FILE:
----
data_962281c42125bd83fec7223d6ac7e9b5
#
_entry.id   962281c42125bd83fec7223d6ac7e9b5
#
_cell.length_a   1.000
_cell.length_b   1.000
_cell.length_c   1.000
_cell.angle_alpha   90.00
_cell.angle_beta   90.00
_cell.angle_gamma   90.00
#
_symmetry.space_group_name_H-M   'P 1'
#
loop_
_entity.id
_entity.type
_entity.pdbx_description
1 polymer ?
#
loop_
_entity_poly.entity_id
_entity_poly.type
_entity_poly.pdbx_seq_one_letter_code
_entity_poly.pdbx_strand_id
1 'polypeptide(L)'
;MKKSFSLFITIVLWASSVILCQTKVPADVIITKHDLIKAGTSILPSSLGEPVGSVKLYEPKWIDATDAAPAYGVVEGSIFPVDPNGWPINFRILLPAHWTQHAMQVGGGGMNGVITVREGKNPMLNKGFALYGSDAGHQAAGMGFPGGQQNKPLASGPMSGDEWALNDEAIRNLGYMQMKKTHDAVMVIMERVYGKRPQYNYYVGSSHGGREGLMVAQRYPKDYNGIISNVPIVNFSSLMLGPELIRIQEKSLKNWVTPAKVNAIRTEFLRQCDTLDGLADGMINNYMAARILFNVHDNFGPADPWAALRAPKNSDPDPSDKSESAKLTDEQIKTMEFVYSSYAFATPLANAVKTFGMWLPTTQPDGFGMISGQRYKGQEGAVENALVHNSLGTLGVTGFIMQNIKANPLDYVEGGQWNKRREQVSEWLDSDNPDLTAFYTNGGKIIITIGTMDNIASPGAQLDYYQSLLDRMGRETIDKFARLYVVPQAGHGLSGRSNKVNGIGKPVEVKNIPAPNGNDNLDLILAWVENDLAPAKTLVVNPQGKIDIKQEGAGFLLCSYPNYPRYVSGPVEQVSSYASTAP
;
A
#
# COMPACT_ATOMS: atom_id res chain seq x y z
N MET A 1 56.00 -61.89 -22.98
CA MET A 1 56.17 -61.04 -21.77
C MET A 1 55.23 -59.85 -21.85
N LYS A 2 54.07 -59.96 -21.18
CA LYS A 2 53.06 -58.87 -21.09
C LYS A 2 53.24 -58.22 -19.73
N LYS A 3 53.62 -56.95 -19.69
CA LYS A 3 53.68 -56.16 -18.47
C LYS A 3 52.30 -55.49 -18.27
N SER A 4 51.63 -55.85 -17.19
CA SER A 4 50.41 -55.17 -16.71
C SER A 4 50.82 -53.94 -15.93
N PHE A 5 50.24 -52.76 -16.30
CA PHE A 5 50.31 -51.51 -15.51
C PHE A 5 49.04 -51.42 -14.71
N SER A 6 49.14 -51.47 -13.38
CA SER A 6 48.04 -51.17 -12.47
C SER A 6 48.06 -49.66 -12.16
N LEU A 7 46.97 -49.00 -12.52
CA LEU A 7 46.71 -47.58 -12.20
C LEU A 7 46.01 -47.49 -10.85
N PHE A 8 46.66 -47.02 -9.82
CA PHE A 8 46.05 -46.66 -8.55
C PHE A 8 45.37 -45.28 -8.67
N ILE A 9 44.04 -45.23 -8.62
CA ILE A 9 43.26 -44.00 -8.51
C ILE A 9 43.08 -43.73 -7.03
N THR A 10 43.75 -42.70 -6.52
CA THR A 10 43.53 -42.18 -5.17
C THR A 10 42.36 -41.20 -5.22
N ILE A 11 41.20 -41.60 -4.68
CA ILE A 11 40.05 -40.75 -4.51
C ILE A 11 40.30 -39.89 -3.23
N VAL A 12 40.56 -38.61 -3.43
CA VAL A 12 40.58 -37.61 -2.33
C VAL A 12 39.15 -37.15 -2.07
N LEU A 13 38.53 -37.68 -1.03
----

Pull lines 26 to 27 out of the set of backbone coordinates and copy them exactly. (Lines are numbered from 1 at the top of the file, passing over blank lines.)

;MKKSFSLFITIVLWASSVILCQTKVPADVIITKHDLIKAGTSILPSSLGEPVGSVKLYEPKWIDATDAAPAYGVVEGSIFPVDPNGWPINFRILLPAHWTQHAMQVGGGGMNGVITVREGKNPMLNKGFALYGSDAGHQAAGMGFPGGQQNKPLASGPMSGDEWALNDEAIRNLGYMQMKKTHDAVMVIMERVYGKRPQYNYYVGSSHGGREGLMVAQRYPKDYNGIISNVPIVNFSSLMLGPELIRIQEKSLKNWVTPAKVNAIRTEFLRQCDTLDGLADGMINNYMAARILFNVHDNFGPADPWAALRAPKNSDPDPSDKSESAKLTDEQIKTMEFVYSSYAFATPLANAVKTFGMWLPTTQPDGFGMISGQRYKGQEGAVENALVHNSLGTLGVTGFIMQNIKANPLDYVEGGQWNKRREQVSEWLDSDNPDLTAFYTNGGKIIITIGTMDNIASPGAQLDYYQSLLDRMGRETIDKFARLYVVPQAGHGLSGRSNKVNGIGKPVEVKNIPAPNGNDNLDLILAWVENDLAPAKTLVVNPQGKIDIKQEGAGFLLCSYPNYPRYVSGPVEQVSSYASTAP
;